8. “Darlington County”



In this song, Bruce (and his buddy Wayne) appear to solicit a sex worker in the second verse. (Perhaps that’s why it is grouped with “Working On The Highway” and “I’m On Fire” on Side One, aka the horny half of Born In The U.S.A.) Otherwise, it should be noted that Darlington County in real life is located about 650 miles from New York City, not 800 like the song claims.

7. “Glory Days”

People like to clown Bruce for saying “speedball” instead of “fastball,” but that’s because they don’t understand the level of verisimilitude that Bruce is going for. He is singing about a friend who is a baseball player, whereas Bruce — the narrator, a musician/songwriter/cool rockin’ daddy — is conveying in a sly, subtle way that he knows absolutely nothing about sports. (This is how I address the speedball/fastball controversy in the book, which comes up exactly once.)

6. “Dancing In The Dark”



Possibly the only Bruce Springsteen song that sounds better on record than it does live. And that’s because “Dancing In The Dark” is a perfect ’80s pop-rock recording. It’s lean, it hits hard, it’s very catchy, every musical element is in the right place, and it’s not-so-secretly filled with bile and self-hatred. Also, for an album without much Clarence Clemons, the outro to this song gives The Big Man his moment to shine.

5. “I’m On Fire”



For the non-Springsteen fan, this is the most popular track from Born In The U.S.A. It’s also the Bruce song that artists under the age of 40 are most likely to cover. It is not hard to figure out why. The songs on this album cover a range of topics: disillusionment over Vietnam, the value of friendship, the emptiness of nostalgia, the crumbling state of America’s small towns. “I’m On Fire” meanwhile is about desperately wanting to have sex with someone who may or may not want to have sex with you. And that is a subject that transcends eras.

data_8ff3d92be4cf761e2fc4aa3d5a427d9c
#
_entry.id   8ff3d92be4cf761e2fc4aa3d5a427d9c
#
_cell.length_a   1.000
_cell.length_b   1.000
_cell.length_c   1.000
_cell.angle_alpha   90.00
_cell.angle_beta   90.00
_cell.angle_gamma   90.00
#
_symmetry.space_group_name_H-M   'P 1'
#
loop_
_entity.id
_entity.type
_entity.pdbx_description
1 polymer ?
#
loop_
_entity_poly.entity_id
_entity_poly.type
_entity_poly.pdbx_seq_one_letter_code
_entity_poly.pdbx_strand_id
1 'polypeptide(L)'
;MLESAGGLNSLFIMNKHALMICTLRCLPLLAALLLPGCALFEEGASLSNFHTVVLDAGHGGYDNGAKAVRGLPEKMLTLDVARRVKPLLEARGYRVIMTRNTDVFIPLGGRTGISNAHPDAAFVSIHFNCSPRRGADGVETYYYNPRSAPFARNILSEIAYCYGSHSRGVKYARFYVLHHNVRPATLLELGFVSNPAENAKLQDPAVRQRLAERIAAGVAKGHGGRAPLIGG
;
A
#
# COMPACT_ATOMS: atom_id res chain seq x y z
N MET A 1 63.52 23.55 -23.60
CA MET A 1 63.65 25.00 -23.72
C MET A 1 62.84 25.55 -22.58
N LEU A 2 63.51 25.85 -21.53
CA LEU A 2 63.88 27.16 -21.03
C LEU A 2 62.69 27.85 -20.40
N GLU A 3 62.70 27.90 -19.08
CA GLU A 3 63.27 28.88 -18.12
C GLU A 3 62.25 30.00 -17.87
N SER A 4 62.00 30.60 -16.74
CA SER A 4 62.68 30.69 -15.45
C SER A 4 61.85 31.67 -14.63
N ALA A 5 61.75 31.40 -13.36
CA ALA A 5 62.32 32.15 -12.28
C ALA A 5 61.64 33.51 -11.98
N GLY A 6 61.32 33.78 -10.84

4. “Downbound Train”

The sleeper of Born In The U.S.A. for me. Not the deepest song lyrically — the guy’s name is Joe, the girl says he’s gotta go, because they had it once and they don’t have it anymore — but musically the combination of guitars and synths is a foundational text for scores of rock bands that aspired Springsteen-esque heartland rock in the 21st century, from The Killers to Arcade Fire to The War On Drugs. (Also: I must mention Kurt Vile, who covered “Downbound Train” very well.)

3. “Bobby Jean”



There are more famous songs from Born In The U.S.A. But they don’t pack the same emotional punch. In the book, I make that case that “Bobby Jean” typifies Bruce’s mastery of love songs about men who platonically adore other men. “Backstreets” is the greatest example of this kind of song. The Born In The U.S.A. outtake “This Hard Land” is up there as well. But “Bobby Jean” is the finest “guy who loves his bro” anthem on the album. It’s also the most meta Springsteen track — he imagines Bobby Jean (aka Steven Van Zandt) hearing this very song on the radio and being deeply moved, just like the rest of us when this track comes on.

2. “Born In The U.S.A.”

The thesis track. The song most known for how millions of people don’t get it. The one that Bruce himself has mixed feelings about. A savage howl of righteous rage. A multi-course emotional banquet. One of the most morally complex and fascinating tunes that Bruce has ever written. A classic. And yet … there is one song on Born In The U.S.A. that I like more.

1. “My Hometown”



The 12th track on the record, but No. 1 in my heart. The title of my book derives from this song. It comes in the verse where Bruce talks about racial strife that rocked his high school in the 1960s. (The song is based on a true story about a shooting that occurred in Bruce’s hometown of Freehold.) “My Hometown” is the critical bookend track that connects with “Born In The U.S.A.” as the start of the record and makes the album feel like a cohesive statement about the state of the country, no matter the songs about unrequited lust and depressive trains that pop up in the middle. It also bookends my own experience with the album. I heard Born In The U.S.A. for the first time in my dad’s car in the summer of 1984. Forty years later, I often play it in my own car while driving my kids around. My love for this album has not changed. What’s changed is everything else.